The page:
Sunday, 11 August 2019

Theories of Surplus Value, Part III, Chapter 21 - Part 80

As Marx puts it, Chalmers confuses cause with effect. 

“Moreover, with a smaller rate [of profit] the amount of profit increases as the size of the capital laid out grows. In addition, the quantity of use-value which this smaller proportion represents, increases. At the same time, however, this leads to the centralisation of capital, since the conditions of production now demand the application of capital on a mass scale. It brings about the swallowing up of the smaller capitalists by the bigger ones and the “decapitalisation” of the former.” (p 311) 

And, as Marx has pointed out, here, as in Capital III, Chapter 15, it is the mass of profit, not the rate of profit that is decisive, in terms of capital accumulation. What the crisis achieves, here, therefore, is what a rational planning system would achieve without a crisis. It reallocates capital away from certain spheres, and eventually into other new spheres. It does so by first withdrawing capital from those particular firms that operate below the average level of efficiency, which is usually the smaller capitals. Their capital is taken over by larger capitals at liquidation prices. 

“This process would soon bring capitalist production to a head if it were not for the fact that, alongside the centripetal forces, counteracting tendencies exist, which continuously exert a decentralising influence; this need not be described here, for it belongs to the chapter dealing with the competition of capitals). It is this separation which constitutes the concept of capital and of primitive accumulation, which then appears as a continual process in the accumulation of capital and here finally takes the form of the centralisation of already existing capitals in a few hands and of many being divested of capital.” (p 311-2) 

Marx gives a justification here for his assumption that the rise in the rate of surplus value does not fully counteract the relative reduction in the mass of employed labour. Firstly, Marx says, the rise in the productivity may affect some spheres but not others. Its only the rise in productivity in the production of wage goods that reduces the value of labour-power, and thereby increases the rate of surplus value, but labour may be reduced relatively in all spheres. Moreover, 

“... the workers themselves, although they cannot prevent reductions in (real) wages, will not permit them to be reduced to the absolute minimum; on the contrary, they achieve a certain quantitative participation in the general growth of wealth.” (p 312) 

This last statement shows how far Marx was from the Lassallean view of the immiseration of the working-class, or the view of capitalism creating poverty, as well as his distance from the various catastrophists, and proponents of the idea that capitalism had, somehow, become absolutely in decline.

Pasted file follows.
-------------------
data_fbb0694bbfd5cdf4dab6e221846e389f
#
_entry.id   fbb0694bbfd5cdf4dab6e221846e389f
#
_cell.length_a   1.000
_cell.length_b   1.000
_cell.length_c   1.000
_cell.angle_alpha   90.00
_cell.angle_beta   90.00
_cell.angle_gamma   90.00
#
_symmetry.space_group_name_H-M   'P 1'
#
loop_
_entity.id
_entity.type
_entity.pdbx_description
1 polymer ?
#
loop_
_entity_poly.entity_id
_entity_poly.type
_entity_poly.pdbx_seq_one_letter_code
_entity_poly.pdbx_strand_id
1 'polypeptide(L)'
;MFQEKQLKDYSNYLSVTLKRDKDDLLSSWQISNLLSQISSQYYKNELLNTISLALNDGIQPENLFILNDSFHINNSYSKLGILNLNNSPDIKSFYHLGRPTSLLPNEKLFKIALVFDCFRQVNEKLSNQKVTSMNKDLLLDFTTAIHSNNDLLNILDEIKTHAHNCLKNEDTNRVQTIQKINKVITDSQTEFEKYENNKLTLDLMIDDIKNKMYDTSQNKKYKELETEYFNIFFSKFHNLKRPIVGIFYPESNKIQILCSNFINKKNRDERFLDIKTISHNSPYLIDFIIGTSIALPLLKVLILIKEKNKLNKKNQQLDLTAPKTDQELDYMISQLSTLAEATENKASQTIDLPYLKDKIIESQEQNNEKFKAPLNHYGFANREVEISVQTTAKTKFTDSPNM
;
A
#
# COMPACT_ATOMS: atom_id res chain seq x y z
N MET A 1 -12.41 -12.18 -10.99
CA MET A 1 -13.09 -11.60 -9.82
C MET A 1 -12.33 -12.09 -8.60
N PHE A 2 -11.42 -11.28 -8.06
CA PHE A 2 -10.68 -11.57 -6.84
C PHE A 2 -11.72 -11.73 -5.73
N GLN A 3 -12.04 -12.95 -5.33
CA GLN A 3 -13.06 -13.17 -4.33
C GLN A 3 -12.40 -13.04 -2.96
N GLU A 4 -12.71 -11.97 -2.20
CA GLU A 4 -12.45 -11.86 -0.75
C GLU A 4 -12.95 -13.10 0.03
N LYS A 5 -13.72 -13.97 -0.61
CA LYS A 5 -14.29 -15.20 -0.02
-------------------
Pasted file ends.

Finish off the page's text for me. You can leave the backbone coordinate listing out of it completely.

Marx summarises the difference between his law of the tendency for the rate of profit to fall and those of his predecessors, like Smith, Ricardo and Malthus. Marx's law is based upon rising social productivity, and a rising rate and mass of surplus value, but an even larger rise in the mass of processed raw material. His predecessors explained it on the basis of rising wages, causing a squeeze on profits. The rising wages were caused by capital expanding faster than the growth of the labour supply, so that wages rose due to demand and supply (Smith), or because less fertile land had to be cultivated, to feed the workers, causing food prices and rents to rise (Ricardo). 

“The rise and fall in the rate of profit—insofar as it is determined by the rise or fall of wages resulting from the conditions of demand and supply [in the labour market], or caused by the temporary rise or fall in the prices of necessaries compared with those of luxuries, as a result of the changes in demand and supply and the rise or fall in wages to which this leads—has as little to do with the general law of the rise or fall in the profit rate as the rise or fall in the market prices of commodities has to do with the determination of value in general. This has to be analysed in the chapter on the real movement of wages. If the conditions of demand and supply are favourable to the workers and wages rise, then it is possible (but by no means certain) that the prices of certain necessaries, especially food, will rise correspondingly for a time.” (p 312) 

In other words, Marx does not at all deny the fact that, at certain periods, the rate of profit does fall for these other reasons, indeed, that is the basis of his argument in Capital III, Chapter 15, in relation to the overproduction of capital. But, this squeeze on profits, at certain points of the cycle, as capital expands, and the demand for labour rises to a point where wages rise, so as to squeeze profits, are temporary, short-term phenomenon that are then reversed, and more than reversed in the subsequent period of crisis and stagnation. 

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